We assign ratings based on survey results and actual performance, which produce scores. We use red, yellow, and green models to highlight poorly performing areas. Red areas require attention.

When measuring performance, make sure your actions match customer requirements and expectations. For example, delivering 100 percent of available warehouse items doesn’t always mean fulfilling the exact customer order quantity.


Benchmarking is when a company compares its performance with other companies or operations. The goal is to discover what successful companies do to achieve high performance.

Companies use benchmarking to:

  • Understand how well they’re doing.
  • Identify areas where they need to improve.
  • Learn from others who do things better.
  • Set achievable goals.
  • Speed up and manage changes.
  • Make processes better.
  • Learn about best practices.

When benchmarking, it’s important to collaborate, keep things confidential, provide value, be flexible, honest, open, and maintain a good reputation. One way to keep things hidden and anonymous is to involve outside parties like benchmarking groups, consultants, or universities.

Balance scorecard

Kaplan and Norton (1996) created the balanced scorecard, which tracks performance. It assesses aspects like finance, customer satisfaction, internal processes, staff development, and innovation.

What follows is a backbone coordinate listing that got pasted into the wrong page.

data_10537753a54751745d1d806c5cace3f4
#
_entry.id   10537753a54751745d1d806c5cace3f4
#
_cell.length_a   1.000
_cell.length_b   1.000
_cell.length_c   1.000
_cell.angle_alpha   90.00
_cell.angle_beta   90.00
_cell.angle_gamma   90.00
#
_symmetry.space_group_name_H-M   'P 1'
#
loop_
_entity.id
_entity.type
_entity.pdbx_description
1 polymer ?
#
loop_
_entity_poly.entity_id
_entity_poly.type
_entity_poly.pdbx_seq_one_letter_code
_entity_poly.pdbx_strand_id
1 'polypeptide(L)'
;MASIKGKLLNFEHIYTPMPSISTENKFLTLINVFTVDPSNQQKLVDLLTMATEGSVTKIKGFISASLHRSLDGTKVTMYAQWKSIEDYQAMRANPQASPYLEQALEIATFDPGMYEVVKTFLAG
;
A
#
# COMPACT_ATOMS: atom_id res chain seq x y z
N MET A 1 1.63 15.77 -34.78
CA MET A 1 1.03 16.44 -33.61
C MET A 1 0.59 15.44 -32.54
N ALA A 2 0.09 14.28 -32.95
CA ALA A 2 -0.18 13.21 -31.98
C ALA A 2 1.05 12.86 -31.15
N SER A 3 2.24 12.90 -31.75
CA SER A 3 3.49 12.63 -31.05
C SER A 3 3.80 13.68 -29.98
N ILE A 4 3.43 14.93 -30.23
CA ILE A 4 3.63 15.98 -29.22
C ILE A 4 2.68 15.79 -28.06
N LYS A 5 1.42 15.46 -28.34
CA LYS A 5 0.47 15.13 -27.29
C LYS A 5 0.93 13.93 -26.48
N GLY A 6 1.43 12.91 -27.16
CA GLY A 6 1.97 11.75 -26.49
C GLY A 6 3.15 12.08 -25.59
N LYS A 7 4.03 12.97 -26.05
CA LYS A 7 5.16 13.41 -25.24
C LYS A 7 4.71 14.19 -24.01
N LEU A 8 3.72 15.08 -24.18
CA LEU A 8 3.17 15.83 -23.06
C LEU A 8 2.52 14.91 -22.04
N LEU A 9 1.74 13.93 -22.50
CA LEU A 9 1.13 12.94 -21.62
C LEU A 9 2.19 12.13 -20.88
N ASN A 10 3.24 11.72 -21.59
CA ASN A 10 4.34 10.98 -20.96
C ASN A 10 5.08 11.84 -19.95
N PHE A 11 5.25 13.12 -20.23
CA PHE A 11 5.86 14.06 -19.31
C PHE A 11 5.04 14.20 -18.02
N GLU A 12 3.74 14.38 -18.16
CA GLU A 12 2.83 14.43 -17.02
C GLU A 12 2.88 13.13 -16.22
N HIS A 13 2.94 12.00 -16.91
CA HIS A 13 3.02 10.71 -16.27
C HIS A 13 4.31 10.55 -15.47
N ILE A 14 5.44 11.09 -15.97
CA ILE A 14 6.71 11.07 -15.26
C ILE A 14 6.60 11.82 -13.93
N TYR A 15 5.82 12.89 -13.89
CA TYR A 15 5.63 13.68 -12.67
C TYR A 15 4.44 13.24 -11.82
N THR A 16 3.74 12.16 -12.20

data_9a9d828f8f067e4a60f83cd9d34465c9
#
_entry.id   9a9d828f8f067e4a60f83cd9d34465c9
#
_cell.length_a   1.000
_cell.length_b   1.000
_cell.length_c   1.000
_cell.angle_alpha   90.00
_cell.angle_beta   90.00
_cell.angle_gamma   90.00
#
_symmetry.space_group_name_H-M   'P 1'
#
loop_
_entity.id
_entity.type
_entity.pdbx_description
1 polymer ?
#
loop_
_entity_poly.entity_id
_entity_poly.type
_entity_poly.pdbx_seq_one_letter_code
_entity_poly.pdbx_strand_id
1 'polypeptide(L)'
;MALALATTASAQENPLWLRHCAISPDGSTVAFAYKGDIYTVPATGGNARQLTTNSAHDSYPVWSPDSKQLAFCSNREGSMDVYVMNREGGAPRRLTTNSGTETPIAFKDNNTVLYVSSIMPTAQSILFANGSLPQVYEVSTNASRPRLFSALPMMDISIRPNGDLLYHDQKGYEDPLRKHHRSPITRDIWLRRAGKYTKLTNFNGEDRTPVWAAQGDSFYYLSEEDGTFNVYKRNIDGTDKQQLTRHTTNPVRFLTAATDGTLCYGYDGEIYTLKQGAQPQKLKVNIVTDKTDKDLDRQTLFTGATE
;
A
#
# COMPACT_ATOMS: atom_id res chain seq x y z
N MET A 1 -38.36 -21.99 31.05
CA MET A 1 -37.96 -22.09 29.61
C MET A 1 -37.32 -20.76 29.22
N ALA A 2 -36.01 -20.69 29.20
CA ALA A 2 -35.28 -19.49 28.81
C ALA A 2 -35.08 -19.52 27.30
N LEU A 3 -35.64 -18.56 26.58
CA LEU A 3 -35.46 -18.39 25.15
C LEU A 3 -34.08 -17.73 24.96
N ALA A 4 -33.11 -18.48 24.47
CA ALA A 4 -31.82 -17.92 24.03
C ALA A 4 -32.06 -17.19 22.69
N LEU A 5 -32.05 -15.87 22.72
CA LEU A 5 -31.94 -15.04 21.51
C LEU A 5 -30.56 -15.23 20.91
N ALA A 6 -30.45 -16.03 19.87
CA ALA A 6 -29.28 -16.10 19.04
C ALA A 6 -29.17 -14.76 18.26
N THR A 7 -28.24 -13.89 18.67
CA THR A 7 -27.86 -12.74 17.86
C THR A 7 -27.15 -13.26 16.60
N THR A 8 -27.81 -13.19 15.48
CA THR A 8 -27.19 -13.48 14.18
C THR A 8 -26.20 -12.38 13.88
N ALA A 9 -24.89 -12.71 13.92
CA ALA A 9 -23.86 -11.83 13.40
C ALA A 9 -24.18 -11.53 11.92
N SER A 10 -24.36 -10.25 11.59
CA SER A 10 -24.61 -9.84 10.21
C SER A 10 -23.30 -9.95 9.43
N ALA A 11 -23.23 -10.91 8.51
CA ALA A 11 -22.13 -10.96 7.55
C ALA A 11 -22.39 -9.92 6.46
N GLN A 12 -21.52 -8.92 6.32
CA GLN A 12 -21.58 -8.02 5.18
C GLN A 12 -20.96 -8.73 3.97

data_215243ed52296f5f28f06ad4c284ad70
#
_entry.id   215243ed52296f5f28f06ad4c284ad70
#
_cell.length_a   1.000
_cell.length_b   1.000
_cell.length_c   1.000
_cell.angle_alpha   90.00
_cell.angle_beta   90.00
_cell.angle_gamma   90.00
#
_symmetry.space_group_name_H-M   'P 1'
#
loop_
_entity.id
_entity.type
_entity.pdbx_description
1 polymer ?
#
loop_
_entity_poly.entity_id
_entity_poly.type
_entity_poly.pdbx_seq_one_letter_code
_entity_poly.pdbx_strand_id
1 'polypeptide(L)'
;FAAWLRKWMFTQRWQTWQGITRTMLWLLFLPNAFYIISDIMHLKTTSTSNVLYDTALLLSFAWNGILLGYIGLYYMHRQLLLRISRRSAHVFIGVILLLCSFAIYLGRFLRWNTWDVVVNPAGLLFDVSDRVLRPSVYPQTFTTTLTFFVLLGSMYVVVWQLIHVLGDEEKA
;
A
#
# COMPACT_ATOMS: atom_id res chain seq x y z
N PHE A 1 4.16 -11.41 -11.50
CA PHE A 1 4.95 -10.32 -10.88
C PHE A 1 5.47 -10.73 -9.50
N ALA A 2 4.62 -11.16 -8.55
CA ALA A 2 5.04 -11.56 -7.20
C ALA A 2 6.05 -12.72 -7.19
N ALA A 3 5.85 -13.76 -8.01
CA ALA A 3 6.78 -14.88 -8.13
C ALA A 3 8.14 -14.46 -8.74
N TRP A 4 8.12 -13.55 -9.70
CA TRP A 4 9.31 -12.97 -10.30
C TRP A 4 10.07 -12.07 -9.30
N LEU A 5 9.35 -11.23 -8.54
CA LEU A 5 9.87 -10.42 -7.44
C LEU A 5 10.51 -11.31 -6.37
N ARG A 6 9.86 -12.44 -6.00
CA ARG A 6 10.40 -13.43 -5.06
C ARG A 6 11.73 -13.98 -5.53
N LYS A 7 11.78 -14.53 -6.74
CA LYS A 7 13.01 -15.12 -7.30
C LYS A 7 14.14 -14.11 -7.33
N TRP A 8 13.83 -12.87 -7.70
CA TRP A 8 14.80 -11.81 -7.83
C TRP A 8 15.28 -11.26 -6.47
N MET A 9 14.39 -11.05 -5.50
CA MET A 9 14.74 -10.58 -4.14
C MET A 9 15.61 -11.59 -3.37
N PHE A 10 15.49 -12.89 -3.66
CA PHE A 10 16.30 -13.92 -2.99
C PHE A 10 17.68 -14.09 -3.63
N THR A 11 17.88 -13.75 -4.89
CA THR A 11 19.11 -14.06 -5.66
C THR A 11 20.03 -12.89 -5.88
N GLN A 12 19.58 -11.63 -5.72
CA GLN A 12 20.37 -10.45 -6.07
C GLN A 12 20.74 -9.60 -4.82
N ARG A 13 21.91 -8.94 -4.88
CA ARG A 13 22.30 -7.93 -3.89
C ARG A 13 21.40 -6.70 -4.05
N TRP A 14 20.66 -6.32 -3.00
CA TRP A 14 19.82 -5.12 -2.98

Balance scorecard

We will set goals and targets for each measure and measure them against actual performance. By implementing a balanced scorecard approach, we aim to improve processes, motivate teams, increase customer satisfaction, and enhance communication.

Read more: Warehouse Manager: Roles and 10 Challenges to Overcome


To achieve efficient operations, measuring performance effectively by following SMART steps that align with the company’s strategic vision is essential.

It’s worth noting that traditional KPIs report the status of an operation or process at a specific time. While they help compare performance over time, adjusting targets and actions is crucial as the environment changes quickly.

There are many performance measures related to warehouse operations. However, it’s best to measure only the areas that matter to your customers and your company.


Richard G. 2011. Warehouse Management. Great Britain: Kogan Page Limited.

Impact Insight Team

Impact Insights Team is a group of professionals comprising individuals with expertise and experience in various aspects of business. Together, we are committed to providing in-depth insights and valuable understanding on a variety of business-related topics & industry trends to help companies achieve their goals.